NLRB Returns To Quickie, Ambush Election Procedures

Volume: 22 | Issue: 40
September 5, 2023

On August 24, 2023, the National Labor Relations Board (Board) adopted a final rule returning, in large part, to the expedited union representation election procedures rejected by the Trump Board. The new procedures will take effect on December 26, 2023.

According to the Board, the new procedures are meant to “meaningfully reduce the time it takes to get from petition to election in contested elections and . . . expedite the resolution of any post-election litigation.” Changes include: 

  • pre-election hearings will be scheduled more quickly – within 8 calendar days of service of notice of hearing;
  • notices of petition for election must be posted in 2 business days (instead of 5); non-petitioning parties’ statement of positions are due by noon the business day before the pre-election hearing;
  • extensions of time for holding pre-election hearings, posting notices of petition for election, and submitting statement of positions will be limited to 2 business days with proof of “special circumstances”; longer extensions will be permitted only upon the showing of “extraordinary circumstances”;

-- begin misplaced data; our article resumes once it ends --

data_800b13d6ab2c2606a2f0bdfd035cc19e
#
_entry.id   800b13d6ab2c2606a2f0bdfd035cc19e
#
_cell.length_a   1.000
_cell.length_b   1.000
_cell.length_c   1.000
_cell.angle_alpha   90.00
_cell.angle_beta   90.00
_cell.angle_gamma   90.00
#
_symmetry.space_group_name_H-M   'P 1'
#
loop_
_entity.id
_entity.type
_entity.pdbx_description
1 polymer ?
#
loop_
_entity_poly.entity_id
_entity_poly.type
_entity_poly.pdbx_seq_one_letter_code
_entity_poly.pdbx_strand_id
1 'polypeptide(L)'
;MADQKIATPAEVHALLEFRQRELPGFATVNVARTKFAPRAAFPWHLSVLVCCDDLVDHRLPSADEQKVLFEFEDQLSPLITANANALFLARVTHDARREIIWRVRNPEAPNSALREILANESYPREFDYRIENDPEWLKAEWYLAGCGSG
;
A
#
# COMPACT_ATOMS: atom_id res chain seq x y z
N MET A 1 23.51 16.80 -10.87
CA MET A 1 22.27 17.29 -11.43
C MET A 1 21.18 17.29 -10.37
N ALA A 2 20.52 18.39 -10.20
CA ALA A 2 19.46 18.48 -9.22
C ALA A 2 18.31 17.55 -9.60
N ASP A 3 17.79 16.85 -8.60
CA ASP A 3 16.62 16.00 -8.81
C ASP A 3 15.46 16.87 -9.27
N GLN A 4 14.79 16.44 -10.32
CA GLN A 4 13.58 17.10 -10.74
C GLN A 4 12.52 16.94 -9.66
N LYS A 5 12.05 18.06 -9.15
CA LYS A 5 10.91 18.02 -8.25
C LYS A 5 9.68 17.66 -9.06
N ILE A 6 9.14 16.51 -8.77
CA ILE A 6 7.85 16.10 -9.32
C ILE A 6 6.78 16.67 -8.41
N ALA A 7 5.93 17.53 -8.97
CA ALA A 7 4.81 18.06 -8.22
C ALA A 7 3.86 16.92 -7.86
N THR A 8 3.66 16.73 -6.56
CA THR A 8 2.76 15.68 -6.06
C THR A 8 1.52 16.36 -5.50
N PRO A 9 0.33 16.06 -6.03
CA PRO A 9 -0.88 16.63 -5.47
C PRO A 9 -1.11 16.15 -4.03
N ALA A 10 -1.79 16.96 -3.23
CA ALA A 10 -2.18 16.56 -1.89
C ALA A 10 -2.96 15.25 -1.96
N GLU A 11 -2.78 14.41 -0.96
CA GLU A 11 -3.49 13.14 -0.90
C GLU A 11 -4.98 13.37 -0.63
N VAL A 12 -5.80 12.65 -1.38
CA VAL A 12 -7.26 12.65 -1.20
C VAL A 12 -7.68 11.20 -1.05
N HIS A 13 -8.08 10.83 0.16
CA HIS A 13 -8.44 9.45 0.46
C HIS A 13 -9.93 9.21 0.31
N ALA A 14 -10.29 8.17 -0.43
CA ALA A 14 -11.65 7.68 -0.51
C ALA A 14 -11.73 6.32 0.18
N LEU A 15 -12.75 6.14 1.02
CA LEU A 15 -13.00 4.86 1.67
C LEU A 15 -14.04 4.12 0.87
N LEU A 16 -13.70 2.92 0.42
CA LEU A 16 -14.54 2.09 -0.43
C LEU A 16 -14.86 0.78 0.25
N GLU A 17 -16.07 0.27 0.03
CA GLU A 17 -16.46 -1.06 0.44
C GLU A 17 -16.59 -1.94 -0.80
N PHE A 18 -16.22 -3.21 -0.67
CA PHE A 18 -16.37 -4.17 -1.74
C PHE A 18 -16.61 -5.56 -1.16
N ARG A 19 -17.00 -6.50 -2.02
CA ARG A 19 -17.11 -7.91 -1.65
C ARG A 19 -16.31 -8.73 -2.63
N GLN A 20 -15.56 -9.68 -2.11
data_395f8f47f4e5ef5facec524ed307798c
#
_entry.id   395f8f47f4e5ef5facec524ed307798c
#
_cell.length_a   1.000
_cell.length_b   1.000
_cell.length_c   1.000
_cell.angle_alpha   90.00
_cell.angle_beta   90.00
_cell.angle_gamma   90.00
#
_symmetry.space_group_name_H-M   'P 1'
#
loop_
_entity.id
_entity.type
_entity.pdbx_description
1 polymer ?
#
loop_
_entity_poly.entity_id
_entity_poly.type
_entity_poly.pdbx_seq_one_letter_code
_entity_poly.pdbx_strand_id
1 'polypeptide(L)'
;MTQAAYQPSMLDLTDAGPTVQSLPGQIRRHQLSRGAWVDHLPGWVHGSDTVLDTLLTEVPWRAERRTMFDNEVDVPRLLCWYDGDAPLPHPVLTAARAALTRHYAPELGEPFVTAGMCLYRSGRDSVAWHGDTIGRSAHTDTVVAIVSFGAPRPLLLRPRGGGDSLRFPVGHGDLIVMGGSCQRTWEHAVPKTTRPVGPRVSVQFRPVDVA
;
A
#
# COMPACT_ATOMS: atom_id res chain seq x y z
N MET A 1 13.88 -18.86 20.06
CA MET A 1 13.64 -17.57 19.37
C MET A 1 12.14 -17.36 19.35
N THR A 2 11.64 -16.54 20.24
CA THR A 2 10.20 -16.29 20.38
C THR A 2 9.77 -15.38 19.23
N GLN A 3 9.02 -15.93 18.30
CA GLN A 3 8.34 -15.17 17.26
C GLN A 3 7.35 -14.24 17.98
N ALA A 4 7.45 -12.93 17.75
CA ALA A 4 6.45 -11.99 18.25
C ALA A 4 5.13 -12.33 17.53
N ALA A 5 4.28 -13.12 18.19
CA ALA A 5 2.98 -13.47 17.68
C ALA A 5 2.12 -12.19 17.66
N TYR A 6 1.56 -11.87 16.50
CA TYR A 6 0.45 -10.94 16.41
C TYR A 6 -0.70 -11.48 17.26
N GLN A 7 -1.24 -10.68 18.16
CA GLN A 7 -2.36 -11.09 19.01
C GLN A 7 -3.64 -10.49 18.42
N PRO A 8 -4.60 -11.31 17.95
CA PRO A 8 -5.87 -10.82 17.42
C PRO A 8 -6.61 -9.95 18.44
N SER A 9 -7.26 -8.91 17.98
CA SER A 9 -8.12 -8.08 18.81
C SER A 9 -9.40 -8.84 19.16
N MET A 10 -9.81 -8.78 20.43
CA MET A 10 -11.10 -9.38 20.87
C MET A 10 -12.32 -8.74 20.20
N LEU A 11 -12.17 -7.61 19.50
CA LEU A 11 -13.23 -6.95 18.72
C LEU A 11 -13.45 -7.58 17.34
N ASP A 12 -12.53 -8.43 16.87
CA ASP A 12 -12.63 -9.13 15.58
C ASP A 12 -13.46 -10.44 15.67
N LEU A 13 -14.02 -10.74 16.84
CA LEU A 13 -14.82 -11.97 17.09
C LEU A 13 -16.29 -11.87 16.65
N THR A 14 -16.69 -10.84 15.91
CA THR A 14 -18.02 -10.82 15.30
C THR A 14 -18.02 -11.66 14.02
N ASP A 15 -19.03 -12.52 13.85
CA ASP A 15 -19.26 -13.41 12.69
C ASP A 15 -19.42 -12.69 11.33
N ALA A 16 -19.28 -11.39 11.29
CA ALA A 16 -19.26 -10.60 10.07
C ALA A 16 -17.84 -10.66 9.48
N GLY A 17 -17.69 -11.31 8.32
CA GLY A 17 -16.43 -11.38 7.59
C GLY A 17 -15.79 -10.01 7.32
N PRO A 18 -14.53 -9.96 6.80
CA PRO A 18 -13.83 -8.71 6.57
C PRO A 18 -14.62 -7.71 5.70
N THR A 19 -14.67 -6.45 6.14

• pre-election hearings will be limited to addressing whether a valid question concerning representation exist and all issues related to voter eligibility and unit scope inclusion will be deferred until after the election;
  • pre-election and post-election hearing briefs will only be allowed with special permission of the Regional Director or hearing officer; and
  • election dates will be set for “the earliest date possible,“ eliminating the 20 business day waiting period between the direction of election and the actual election.

These changes will impede employers’ ability to run meaningful campaigns and deny employees the time necessary to make informed decisions.

KZA attorneys have decades of union election experience. We can assist you with the Board’s fast-tracked election procedures. 

KZA Employer Report articles are for general information only; they are not intended and should not be construed to be legal advice. Reading or replying to such articles does not establish an attorney-client relationship. In addition, because the subject matters and applicable laws discussed in Employer Report articles are often in a state of change and not always applicable to every type of business entity or organization, readers should consult with counsel before making decisions based on the same.

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